On the Edge is an apt description of life right now, artist or not.
By Jackie Lee | Sun Fine Arts
Sonoma artists, what are the odds you could exhibit your art in a major museum? Answer: downright daunting. But that’s the challenge artists took on when the de Young Museum in San Francisco announced the De Young Open, an exhibition of Bay Area art in celebration of its 125th Anniversary. They issued a Call to Artists in March, asking for their creative interpretation of life On the Edge, an apt description of life for everyone in these troubled times, artist or not. The idea was to reach out to artists in the Bay Area, build relationships, and perhaps revisit the open exhibition series every few years.
Thomas Campbell, FAMSF executive director, reported the number of entries was far more than expected. Consider the scope: 6190 artists applied, representing all nine Bay Area counties, with submissions of 11,518 artworks (a maximum of two pieces allowed.) All styles were acceptable – digital, drawing, fiber art, painting, photography, printmaking, sculpture, and video. Only 763 artists (just eight percent) received the golden nod, with 881 works scheduled to be hung salon-style in the museum.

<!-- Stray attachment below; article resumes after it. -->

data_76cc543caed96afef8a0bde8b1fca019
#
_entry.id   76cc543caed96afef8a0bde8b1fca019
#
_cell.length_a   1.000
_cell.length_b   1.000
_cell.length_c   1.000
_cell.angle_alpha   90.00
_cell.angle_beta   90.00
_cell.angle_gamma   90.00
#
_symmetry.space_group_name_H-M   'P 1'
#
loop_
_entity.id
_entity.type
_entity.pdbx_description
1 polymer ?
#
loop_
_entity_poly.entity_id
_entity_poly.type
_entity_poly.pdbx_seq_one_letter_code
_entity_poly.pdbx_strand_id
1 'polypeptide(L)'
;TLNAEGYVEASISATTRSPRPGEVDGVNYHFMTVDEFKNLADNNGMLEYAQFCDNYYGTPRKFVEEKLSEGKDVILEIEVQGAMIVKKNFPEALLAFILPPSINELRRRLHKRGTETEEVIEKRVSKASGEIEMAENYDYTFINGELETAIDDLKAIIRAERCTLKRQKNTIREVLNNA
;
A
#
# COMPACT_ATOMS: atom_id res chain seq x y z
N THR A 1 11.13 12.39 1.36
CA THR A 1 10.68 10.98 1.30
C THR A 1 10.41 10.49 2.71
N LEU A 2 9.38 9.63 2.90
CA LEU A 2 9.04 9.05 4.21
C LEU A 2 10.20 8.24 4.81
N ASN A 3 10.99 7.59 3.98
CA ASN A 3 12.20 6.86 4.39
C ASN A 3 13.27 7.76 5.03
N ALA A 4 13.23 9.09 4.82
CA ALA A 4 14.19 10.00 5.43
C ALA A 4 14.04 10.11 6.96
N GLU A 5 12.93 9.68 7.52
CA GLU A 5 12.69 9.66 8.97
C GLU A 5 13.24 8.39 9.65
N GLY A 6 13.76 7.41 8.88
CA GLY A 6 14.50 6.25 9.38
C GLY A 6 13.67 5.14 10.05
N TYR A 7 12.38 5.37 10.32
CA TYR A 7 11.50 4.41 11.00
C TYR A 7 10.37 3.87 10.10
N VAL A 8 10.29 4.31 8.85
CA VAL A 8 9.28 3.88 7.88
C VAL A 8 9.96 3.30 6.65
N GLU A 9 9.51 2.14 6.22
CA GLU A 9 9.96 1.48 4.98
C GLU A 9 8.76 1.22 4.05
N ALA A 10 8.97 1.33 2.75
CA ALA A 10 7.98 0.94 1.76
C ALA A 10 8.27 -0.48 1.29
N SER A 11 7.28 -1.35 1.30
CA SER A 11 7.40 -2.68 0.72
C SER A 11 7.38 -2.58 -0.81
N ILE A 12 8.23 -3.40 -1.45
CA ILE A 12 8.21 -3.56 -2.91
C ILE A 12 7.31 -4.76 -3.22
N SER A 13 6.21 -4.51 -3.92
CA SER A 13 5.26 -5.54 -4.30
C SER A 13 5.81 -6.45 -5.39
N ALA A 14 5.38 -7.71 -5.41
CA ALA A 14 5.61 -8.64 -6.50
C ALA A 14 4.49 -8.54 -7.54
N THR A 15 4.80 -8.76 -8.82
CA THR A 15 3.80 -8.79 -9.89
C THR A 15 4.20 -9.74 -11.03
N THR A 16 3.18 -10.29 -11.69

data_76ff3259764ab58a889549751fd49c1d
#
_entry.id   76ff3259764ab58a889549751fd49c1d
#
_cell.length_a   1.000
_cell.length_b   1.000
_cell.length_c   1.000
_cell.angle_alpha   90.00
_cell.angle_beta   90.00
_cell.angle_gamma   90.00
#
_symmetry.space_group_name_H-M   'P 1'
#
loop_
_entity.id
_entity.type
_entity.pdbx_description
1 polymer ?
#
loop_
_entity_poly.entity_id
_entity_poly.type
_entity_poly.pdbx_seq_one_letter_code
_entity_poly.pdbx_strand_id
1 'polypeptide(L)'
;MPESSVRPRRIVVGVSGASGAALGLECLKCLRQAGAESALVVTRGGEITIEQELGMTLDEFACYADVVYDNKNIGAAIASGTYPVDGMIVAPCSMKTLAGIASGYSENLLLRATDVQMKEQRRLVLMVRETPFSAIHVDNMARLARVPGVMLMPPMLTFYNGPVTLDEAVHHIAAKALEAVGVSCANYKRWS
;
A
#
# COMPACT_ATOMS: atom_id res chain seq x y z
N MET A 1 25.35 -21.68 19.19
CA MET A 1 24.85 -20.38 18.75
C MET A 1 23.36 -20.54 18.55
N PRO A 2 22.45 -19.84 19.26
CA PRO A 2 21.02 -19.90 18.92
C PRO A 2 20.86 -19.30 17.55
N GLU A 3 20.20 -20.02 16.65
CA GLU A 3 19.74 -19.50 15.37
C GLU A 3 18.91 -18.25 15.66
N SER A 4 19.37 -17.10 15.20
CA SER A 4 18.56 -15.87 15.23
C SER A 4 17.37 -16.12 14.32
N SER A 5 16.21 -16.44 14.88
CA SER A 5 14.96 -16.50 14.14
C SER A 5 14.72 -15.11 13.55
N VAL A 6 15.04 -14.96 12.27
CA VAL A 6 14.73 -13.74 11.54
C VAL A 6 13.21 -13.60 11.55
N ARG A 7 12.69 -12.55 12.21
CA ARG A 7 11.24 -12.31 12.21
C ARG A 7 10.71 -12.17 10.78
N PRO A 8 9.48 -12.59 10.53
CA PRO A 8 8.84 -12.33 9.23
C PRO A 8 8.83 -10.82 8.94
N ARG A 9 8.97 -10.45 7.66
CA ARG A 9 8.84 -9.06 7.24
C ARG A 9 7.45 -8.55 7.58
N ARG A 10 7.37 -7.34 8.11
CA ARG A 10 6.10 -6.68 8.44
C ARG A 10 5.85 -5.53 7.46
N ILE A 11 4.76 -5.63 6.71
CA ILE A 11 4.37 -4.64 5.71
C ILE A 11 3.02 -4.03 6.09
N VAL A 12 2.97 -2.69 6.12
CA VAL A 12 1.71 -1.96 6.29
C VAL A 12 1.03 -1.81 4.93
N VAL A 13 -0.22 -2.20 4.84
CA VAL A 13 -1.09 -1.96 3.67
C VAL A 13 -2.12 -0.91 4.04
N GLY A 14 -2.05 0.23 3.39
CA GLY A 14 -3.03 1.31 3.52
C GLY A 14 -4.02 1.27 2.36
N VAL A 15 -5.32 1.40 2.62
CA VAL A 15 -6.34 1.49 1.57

The phrase “Beauty is in the eye of the beholder” takes on new meaning when the beholders are jurors viewing your deeply personal interpretation of art. This exhibition had three jurors: Hung Liu, Mildred Howard and Enrique Chagoya. As can be expected, the judging required several weeks, with results issued at the beginning of August.
Imagine an artist’s surprise and elation receiving an acceptance email! Sixty Sonoma County artists made it in, and a few of those are here in the town of Sonoma. Here are just three proud participants.
Sarah recalls drawing from a very early age and believes she got her creative streak from her mother, who was a singer. She’s had an eventful and varied life as an actress, designer of humorous cards, graphic artist and book jacket designer, and painter who works in acrylics and watercolors.